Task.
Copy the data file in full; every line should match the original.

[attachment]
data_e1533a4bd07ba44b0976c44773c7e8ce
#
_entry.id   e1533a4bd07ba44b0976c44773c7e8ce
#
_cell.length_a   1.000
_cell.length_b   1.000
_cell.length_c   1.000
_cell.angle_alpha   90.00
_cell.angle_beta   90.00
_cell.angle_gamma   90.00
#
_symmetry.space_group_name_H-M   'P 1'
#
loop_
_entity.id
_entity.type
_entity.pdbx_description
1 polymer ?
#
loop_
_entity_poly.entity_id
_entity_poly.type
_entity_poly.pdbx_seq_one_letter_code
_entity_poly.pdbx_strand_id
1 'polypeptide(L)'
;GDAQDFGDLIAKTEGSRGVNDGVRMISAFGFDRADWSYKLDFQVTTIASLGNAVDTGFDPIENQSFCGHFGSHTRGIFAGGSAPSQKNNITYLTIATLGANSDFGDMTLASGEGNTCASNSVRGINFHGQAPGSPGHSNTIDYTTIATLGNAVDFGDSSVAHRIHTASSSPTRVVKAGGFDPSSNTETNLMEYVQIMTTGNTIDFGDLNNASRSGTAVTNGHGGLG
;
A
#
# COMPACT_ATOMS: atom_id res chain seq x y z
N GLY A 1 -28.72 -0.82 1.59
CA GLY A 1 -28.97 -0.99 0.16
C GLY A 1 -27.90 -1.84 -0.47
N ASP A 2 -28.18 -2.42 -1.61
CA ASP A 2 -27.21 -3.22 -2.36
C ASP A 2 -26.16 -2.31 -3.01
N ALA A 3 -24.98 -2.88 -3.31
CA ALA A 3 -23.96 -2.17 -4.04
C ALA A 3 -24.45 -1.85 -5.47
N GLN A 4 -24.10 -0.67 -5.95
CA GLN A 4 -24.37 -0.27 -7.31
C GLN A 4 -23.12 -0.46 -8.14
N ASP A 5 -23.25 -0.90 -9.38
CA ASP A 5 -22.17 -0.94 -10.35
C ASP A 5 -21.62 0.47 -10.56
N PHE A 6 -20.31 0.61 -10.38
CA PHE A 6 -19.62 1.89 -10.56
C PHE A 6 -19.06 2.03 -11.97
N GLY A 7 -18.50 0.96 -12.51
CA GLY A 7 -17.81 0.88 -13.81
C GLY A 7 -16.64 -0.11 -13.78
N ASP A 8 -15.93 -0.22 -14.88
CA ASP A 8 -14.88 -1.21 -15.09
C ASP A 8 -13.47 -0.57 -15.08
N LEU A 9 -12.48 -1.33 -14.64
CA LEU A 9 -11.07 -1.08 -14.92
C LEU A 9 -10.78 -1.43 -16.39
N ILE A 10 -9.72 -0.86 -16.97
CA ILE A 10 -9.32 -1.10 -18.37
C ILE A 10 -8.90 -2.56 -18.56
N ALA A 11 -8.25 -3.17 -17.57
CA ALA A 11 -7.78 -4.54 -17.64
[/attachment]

data_e1533a4bd07ba44b0976c44773c7e8ce
#
_entry.id   e1533a4bd07ba44b0976c44773c7e8ce
#
_cell.length_a   1.000
_cell.length_b   1.000
_cell.length_c   1.000
_cell.angle_alpha   90.00
_cell.angle_beta   90.00
_cell.angle_gamma   90.00
#
_symmetry.space_group_name_H-M   'P 1'
#
loop_
_entity.id
_entity.type
_entity.pdbx_description
1 polymer ?
#
loop_
_entity_poly.entity_id
_entity_poly.type
_entity_poly.pdbx_seq_one_letter_code
_entity_poly.pdbx_strand_id
1 'polypeptide(L)'
;GDAQDFGDLIAKTEGSRGVNDGVRMISAFGFDRADWSYKLDFQVTTIASLGNAVDTGFDPIENQSFCGHFGSHTRGIFAGGSAPSQKNNITYLTIATLGANSDFGDMTLASGEGNTCASNSVRGINFHGQAPGSPGHSNTIDYTTIATLGNAVDFGDSSVAHRIHTASSSPTRVVKAGGFDPSSNTETNLMEYVQIMTTGNTIDFGDLNNASRSGTAVTNGHGGLG
;
A
#
# COMPACT_ATOMS: atom_id res chain seq x y z
N GLY A 1 -28.72 -0.82 1.59
CA GLY A 1 -28.97 -0.99 0.16
C GLY A 1 -27.90 -1.84 -0.47
N ASP A 2 -28.18 -2.42 -1.61
CA ASP A 2 -27.21 -3.22 -2.36
C ASP A 2 -26.16 -2.31 -3.01
N ALA A 3 -24.98 -2.88 -3.31
CA ALA A 3 -23.96 -2.17 -4.04
C ALA A 3 -24.45 -1.85 -5.47
N GLN A 4 -24.10 -0.67 -5.95
CA GLN A 4 -24.37 -0.27 -7.31
C GLN A 4 -23.12 -0.46 -8.14
N ASP A 5 -23.25 -0.90 -9.38
CA ASP A 5 -22.17 -0.94 -10.35
C ASP A 5 -21.62 0.47 -10.56
N PHE A 6 -20.31 0.61 -10.38
CA PHE A 6 -19.62 1.89 -10.56
C PHE A 6 -19.06 2.03 -11.97
N GLY A 7 -18.50 0.96 -12.51
CA GLY A 7 -17.81 0.88 -13.81
C GLY A 7 -16.64 -0.11 -13.78
N ASP A 8 -15.93 -0.22 -14.88
CA ASP A 8 -14.88 -1.21 -15.09
C ASP A 8 -13.47 -0.57 -15.08
N LEU A 9 -12.48 -1.33 -14.64
CA LEU A 9 -11.07 -1.08 -14.92
C LEU A 9 -10.78 -1.43 -16.39
N ILE A 10 -9.72 -0.86 -16.97
CA ILE A 10 -9.32 -1.10 -18.37
C ILE A 10 -8.90 -2.56 -18.56
N ALA A 11 -8.25 -3.17 -17.57
CA ALA A 11 -7.78 -4.54 -17.64